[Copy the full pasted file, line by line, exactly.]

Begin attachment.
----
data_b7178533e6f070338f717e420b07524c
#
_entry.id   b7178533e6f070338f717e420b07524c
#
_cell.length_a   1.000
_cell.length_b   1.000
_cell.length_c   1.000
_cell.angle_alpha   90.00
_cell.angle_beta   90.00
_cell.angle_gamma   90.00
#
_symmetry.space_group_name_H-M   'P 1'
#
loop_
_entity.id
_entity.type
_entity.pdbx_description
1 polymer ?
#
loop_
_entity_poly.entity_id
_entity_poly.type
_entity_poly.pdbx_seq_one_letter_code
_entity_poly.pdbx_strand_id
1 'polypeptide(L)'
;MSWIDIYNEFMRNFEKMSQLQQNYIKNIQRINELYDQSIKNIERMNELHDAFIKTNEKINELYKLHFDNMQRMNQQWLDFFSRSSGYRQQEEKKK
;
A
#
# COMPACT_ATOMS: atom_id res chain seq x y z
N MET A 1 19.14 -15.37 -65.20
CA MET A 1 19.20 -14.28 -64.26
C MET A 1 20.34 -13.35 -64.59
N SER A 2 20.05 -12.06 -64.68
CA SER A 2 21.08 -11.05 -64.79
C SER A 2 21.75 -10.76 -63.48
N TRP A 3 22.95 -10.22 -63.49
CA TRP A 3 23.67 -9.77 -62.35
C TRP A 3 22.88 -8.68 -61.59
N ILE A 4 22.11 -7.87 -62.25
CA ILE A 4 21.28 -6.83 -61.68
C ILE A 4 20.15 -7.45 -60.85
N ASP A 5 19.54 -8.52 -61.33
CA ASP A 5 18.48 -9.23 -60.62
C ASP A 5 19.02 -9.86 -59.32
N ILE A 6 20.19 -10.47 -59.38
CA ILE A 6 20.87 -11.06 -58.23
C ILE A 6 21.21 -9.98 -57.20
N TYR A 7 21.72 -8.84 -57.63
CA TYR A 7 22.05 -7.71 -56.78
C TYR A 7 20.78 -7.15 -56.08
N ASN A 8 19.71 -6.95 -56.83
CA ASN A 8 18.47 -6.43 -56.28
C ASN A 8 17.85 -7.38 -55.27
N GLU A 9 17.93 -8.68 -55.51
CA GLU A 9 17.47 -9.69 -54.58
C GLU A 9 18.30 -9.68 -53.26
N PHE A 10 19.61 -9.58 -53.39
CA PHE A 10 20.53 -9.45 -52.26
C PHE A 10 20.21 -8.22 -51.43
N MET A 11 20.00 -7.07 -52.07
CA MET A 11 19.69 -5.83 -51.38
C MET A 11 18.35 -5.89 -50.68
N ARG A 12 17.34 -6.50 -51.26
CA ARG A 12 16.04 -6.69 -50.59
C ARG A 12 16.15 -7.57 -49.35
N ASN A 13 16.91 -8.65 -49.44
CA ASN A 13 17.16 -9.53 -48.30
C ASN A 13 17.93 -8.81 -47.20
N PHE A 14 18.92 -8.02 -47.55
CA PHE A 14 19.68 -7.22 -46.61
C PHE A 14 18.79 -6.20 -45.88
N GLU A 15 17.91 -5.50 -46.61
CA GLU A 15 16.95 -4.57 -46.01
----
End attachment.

data_b7178533e6f070338f717e420b07524c
#
_entry.id   b7178533e6f070338f717e420b07524c
#
_cell.length_a   1.000
_cell.length_b   1.000
_cell.length_c   1.000
_cell.angle_alpha   90.00
_cell.angle_beta   90.00
_cell.angle_gamma   90.00
#
_symmetry.space_group_name_H-M   'P 1'
#
loop_
_entity.id
_entity.type
_entity.pdbx_description
1 polymer ?
#
loop_
_entity_poly.entity_id
_entity_poly.type
_entity_poly.pdbx_seq_one_letter_code
_entity_poly.pdbx_strand_id
1 'polypeptide(L)'
;MSWIDIYNEFMRNFEKMSQLQQNYIKNIQRINELYDQSIKNIERMNELHDAFIKTNEKINELYKLHFDNMQRMNQQWLDFFSRSSGYRQQEEKKK
;
A
#
# COMPACT_ATOMS: atom_id res chain seq x y z
N MET A 1 19.14 -15.37 -65.20
CA MET A 1 19.20 -14.28 -64.26
C MET A 1 20.34 -13.35 -64.59
N SER A 2 20.05 -12.06 -64.68
CA SER A 2 21.08 -11.05 -64.79
C SER A 2 21.75 -10.76 -63.48
N TRP A 3 22.95 -10.22 -63.49
CA TRP A 3 23.67 -9.77 -62.35
C TRP A 3 22.88 -8.68 -61.59
N ILE A 4 22.11 -7.87 -62.25
CA ILE A 4 21.28 -6.83 -61.68
C ILE A 4 20.15 -7.45 -60.85
N ASP A 5 19.54 -8.52 -61.33
CA ASP A 5 18.48 -9.23 -60.62
C ASP A 5 19.02 -9.86 -59.32
N ILE A 6 20.19 -10.47 -59.38
CA ILE A 6 20.87 -11.06 -58.23
C ILE A 6 21.21 -9.98 -57.20
N TYR A 7 21.72 -8.84 -57.63
CA TYR A 7 22.05 -7.71 -56.78
C TYR A 7 20.78 -7.15 -56.08
N ASN A 8 19.71 -6.95 -56.83
CA ASN A 8 18.47 -6.43 -56.28
C ASN A 8 17.85 -7.38 -55.27
N GLU A 9 17.93 -8.68 -55.51
CA GLU A 9 17.47 -9.69 -54.58
C GLU A 9 18.30 -9.68 -53.26
N PHE A 10 19.61 -9.58 -53.39
CA PHE A 10 20.53 -9.45 -52.26
C PHE A 10 20.21 -8.22 -51.43
N MET A 11 20.00 -7.07 -52.07
CA MET A 11 19.69 -5.83 -51.38
C MET A 11 18.35 -5.89 -50.68
N ARG A 12 17.34 -6.50 -51.26
CA ARG A 12 16.04 -6.69 -50.59
C ARG A 12 16.15 -7.57 -49.35
N ASN A 13 16.91 -8.65 -49.44
CA ASN A 13 17.16 -9.53 -48.30
C ASN A 13 17.93 -8.81 -47.20
N PHE A 14 18.92 -8.02 -47.55
CA PHE A 14 19.68 -7.22 -46.61
C PHE A 14 18.79 -6.20 -45.88
N GLU A 15 17.91 -5.50 -46.61
CA GLU A 15 16.95 -4.57 -46.01